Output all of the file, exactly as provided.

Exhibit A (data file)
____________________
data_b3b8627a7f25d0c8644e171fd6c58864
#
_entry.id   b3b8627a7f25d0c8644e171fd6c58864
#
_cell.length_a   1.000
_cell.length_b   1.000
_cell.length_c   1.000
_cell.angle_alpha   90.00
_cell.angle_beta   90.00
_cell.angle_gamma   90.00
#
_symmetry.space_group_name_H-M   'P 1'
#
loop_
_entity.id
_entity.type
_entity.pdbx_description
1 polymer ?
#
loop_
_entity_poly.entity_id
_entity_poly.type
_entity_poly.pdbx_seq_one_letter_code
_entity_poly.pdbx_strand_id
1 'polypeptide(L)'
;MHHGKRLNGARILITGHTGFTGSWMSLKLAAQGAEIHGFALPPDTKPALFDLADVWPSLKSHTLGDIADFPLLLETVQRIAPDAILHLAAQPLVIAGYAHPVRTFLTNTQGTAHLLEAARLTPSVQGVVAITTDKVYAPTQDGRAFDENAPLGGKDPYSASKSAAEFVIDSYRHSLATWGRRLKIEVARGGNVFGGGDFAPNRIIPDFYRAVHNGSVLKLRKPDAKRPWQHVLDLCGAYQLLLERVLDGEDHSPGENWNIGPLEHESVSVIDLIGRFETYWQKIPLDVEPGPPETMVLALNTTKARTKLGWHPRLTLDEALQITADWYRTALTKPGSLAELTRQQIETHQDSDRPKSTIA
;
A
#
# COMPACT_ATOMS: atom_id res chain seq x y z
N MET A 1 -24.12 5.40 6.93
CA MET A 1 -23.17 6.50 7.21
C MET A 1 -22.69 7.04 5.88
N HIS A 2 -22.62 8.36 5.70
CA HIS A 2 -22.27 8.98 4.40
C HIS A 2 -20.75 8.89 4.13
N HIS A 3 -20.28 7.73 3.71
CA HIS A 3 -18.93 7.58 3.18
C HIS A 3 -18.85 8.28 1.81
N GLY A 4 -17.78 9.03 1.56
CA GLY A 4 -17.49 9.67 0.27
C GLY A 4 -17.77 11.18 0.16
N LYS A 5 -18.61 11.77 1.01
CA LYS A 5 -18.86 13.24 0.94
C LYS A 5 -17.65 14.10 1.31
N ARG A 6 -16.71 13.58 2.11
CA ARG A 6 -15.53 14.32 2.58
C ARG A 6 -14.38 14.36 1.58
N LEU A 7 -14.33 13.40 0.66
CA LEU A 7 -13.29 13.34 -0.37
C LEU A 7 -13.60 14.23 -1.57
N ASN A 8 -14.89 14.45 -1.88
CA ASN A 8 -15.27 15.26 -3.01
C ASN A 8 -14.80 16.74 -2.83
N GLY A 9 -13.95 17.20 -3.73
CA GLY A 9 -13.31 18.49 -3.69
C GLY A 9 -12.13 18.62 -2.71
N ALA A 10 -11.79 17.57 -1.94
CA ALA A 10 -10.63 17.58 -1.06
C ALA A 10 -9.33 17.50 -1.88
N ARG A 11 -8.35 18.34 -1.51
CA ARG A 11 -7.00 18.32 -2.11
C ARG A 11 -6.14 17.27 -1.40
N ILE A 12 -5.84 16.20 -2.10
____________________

data_b3b8627a7f25d0c8644e171fd6c58864
#
_entry.id   b3b8627a7f25d0c8644e171fd6c58864
#
_cell.length_a   1.000
_cell.length_b   1.000
_cell.length_c   1.000
_cell.angle_alpha   90.00
_cell.angle_beta   90.00
_cell.angle_gamma   90.00
#
_symmetry.space_group_name_H-M   'P 1'
#
loop_
_entity.id
_entity.type
_entity.pdbx_description
1 polymer ?
#
loop_
_entity_poly.entity_id
_entity_poly.type
_entity_poly.pdbx_seq_one_letter_code
_entity_poly.pdbx_strand_id
1 'polypeptide(L)'
;MHHGKRLNGARILITGHTGFTGSWMSLKLAAQGAEIHGFALPPDTKPALFDLADVWPSLKSHTLGDIADFPLLLETVQRIAPDAILHLAAQPLVIAGYAHPVRTFLTNTQGTAHLLEAARLTPSVQGVVAITTDKVYAPTQDGRAFDENAPLGGKDPYSASKSAAEFVIDSYRHSLATWGRRLKIEVARGGNVFGGGDFAPNRIIPDFYRAVHNGSVLKLRKPDAKRPWQHVLDLCGAYQLLLERVLDGEDHSPGENWNIGPLEHESVSVIDLIGRFETYWQKIPLDVEPGPPETMVLALNTTKARTKLGWHPRLTLDEALQITADWYRTALTKPGSLAELTRQQIETHQDSDRPKSTIA
;
A
#
# COMPACT_ATOMS: atom_id res chain seq x y z
N MET A 1 -24.12 5.40 6.93
CA MET A 1 -23.17 6.50 7.21
C MET A 1 -22.69 7.04 5.88
N HIS A 2 -22.62 8.36 5.70
CA HIS A 2 -22.27 8.98 4.40
C HIS A 2 -20.75 8.89 4.13
N HIS A 3 -20.28 7.73 3.71
CA HIS A 3 -18.93 7.58 3.18
C HIS A 3 -18.85 8.28 1.81
N GLY A 4 -17.78 9.03 1.56
CA GLY A 4 -17.49 9.67 0.27
C GLY A 4 -17.77 11.18 0.16
N LYS A 5 -18.61 11.77 1.01
CA LYS A 5 -18.86 13.24 0.94
C LYS A 5 -17.65 14.10 1.31
N ARG A 6 -16.71 13.58 2.11
CA ARG A 6 -15.53 14.32 2.58
C ARG A 6 -14.38 14.36 1.58
N LEU A 7 -14.33 13.40 0.66
CA LEU A 7 -13.29 13.34 -0.37
C LEU A 7 -13.60 14.23 -1.57
N ASN A 8 -14.89 14.45 -1.88
CA ASN A 8 -15.27 15.26 -3.01
C ASN A 8 -14.80 16.74 -2.83
N GLY A 9 -13.95 17.20 -3.73
CA GLY A 9 -13.31 18.49 -3.69
C GLY A 9 -12.13 18.62 -2.71
N ALA A 10 -11.79 17.57 -1.94
CA ALA A 10 -10.63 17.58 -1.06
C ALA A 10 -9.33 17.50 -1.88
N ARG A 11 -8.35 18.34 -1.51
CA ARG A 11 -7.00 18.32 -2.11
C ARG A 11 -6.14 17.27 -1.40
N ILE A 12 -5.84 16.20 -2.10